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Business as Usual: Jeanne Cunicelli, President, UPMC Enterprises; and Executive Vice President, UPMC

Business as Usual

Today we welcome Jeanne Cunicelli, President, UPMC Enterprises; and Executive Vice President, UPMC.

Jeanne, who led Enterprises’ Translational Sciences focus area since 2017, took over as Executive VP this past January. She is a veteran venture capitalist in the life sciences industry, having been a managing director at Bay City Capital in San Francisco before joining UPMC.

Under Jeanne's leadership, the Translational Sciences team grew to more than 20 scientific and investment professionals working to accelerate the transfer of scientific discoveries into life-changing medicines, diagnostics and devices. The team formed five startup companies based on University of Pittsburgh research and is expanding its focus nationally and internationally to deploy $1 billion by 2024 in life sciences to grow their portfolio of syndicated investments alongside their company formation efforts.

 

 

Transcription: 

So good afternoon, everyone. This is Audrey Russo, President and CEO of the Pittsburgh Technology Council. Happy to be here. I guess today is you know, I never remember the day. But no matter. I know that it's the end of February, the sun is shining, and we have a lot to look forward to. So I know Jonathan will fill everyone in and tell him what day today is and what we're up to. But I want to give a shout out to Huntington bank thanking them for being our partners right from the onset, hard to believe that we're soon approaching 12 months of doing these shows each and every day. And we have a packed schedule coming for the next three weeks, we're pretty excited by and it appears that these conversations continue to have value for all of us. So we're excited about that. Today is no exception, I will introduce our guest, Jeanne Cunicelli She's the executive vice president of Did I say that correctly, Jane, thank you who's gonna make fun of me. Okay, Executive Vice President at UPMC enterprises. But give us one moment, I want to thank 40 by 80, as well. 40 by 80 is a wholly owned subsidiary of the Pittsburgh tech Council. And that's what we focus on workforce development and entrepreneurship. You'll hear more about our apprentice program coming up over the next couple of months that we're very, very excited about. And then we also have a great, exciting partnership this week that I'm going to pass the baton to Jonathan kersting. And he is going to talk about what we're up to.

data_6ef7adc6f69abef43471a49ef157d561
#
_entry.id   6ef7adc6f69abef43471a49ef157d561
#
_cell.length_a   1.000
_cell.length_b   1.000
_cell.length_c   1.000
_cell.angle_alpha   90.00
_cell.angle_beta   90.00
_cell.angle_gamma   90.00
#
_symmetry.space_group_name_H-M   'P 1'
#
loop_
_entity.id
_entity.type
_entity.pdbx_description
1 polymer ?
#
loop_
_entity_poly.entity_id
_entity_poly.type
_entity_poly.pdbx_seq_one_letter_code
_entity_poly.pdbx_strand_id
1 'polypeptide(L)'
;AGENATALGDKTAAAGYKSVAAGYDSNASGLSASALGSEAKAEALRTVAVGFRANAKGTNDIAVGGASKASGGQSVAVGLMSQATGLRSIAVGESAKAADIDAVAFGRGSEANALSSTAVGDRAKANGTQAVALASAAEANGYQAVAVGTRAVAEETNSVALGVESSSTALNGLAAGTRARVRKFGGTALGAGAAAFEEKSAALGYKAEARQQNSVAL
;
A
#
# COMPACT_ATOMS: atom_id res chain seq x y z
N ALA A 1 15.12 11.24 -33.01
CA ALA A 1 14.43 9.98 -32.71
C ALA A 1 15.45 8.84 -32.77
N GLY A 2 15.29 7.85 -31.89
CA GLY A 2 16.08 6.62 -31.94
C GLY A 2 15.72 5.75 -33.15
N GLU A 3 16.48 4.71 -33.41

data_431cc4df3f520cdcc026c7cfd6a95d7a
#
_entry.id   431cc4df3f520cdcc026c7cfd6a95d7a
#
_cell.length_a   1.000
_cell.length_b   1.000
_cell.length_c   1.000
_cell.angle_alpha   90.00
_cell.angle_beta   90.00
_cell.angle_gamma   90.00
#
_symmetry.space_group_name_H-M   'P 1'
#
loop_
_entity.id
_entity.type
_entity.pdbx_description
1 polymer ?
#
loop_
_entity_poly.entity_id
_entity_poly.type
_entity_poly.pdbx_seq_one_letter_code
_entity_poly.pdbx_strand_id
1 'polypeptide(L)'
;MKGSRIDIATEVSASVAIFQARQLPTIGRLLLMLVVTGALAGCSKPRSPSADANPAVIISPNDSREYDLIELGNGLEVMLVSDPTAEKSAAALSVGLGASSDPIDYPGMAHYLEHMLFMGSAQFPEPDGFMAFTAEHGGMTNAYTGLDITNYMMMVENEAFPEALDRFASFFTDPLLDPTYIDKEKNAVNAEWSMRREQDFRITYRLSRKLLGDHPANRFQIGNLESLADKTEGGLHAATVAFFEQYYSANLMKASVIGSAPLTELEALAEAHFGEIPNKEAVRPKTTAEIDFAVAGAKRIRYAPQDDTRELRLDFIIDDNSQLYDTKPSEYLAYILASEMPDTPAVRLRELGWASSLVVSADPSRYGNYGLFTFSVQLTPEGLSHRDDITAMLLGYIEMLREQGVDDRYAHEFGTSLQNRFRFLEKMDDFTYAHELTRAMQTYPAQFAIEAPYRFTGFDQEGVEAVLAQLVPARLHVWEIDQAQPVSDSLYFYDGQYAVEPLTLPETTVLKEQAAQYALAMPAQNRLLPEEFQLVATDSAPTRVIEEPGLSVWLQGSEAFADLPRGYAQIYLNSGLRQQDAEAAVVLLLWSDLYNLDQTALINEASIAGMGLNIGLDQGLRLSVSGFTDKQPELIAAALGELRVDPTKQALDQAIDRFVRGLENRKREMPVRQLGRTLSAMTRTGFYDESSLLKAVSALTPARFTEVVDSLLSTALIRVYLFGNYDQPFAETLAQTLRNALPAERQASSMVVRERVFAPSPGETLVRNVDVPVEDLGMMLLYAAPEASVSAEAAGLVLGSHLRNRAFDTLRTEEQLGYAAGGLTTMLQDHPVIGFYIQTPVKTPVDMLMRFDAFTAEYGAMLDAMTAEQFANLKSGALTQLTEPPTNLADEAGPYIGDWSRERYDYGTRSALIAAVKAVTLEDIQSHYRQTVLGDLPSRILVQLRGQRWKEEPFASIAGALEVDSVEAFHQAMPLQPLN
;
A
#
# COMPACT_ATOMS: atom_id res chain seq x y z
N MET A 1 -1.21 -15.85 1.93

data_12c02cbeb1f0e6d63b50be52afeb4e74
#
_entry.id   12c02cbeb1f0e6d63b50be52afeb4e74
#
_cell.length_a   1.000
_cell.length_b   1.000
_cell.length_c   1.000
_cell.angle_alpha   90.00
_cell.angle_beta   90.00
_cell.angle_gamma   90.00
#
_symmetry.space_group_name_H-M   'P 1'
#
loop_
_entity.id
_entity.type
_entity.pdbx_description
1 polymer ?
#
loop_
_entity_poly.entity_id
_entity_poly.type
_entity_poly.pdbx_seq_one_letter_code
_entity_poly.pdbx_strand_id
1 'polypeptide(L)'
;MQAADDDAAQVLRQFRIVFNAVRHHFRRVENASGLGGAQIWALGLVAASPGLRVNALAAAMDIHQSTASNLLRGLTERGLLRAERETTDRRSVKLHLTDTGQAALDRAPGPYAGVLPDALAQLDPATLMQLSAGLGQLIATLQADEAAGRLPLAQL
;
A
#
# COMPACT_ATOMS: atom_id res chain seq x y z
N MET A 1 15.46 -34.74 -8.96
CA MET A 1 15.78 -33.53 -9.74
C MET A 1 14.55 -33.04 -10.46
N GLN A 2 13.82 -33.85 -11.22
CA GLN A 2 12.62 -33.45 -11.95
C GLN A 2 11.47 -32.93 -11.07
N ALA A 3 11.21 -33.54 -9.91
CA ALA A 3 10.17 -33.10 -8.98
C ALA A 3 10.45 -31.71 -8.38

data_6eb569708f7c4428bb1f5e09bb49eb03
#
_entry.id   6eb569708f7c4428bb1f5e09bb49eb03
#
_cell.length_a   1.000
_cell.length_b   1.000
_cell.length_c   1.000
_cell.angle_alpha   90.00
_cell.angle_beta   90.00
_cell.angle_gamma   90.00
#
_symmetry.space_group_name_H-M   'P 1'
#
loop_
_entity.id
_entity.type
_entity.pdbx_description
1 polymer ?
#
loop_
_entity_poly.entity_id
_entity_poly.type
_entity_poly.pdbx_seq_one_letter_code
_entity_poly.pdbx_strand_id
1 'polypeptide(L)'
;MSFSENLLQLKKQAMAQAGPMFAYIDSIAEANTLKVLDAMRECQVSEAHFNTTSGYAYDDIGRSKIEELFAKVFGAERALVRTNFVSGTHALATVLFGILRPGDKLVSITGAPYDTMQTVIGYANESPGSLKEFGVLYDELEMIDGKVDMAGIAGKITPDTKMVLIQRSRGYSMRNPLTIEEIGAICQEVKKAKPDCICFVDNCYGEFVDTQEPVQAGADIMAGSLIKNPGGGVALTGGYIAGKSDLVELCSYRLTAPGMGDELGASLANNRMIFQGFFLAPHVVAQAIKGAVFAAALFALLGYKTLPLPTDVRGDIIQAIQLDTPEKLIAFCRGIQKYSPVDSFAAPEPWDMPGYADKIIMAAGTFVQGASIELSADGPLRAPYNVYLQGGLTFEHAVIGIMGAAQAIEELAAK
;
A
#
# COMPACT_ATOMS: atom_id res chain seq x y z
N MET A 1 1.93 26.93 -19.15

today. It is indeed Wednesday all day. And it feels kind of weird, because it's so sunny and nice outside of my eating, crack my window open in my home office. So what I'm gonna talk about right now, as you all know, we have a contest going on, send us pictures of your decrepid home workspaces. And you could win a complete makeover with no and workspace in your mind. Everyone workspace can help you with your office design as well, too. So as you start going back to the offices are all excited to do in the near future. They can help you reconfigure your office spaces, we're really excited for this contest, go to design at work scape inc.com and send your picture. And we're going to announce the winner on Friday and our business as usual as we have a professional mold talking about technology in the workplace. And when it comes to all things office furniture, be there to hear your wins, because you got to be there if you want to get the actual makeover. So we're looking forward to Audrey, it's gonna be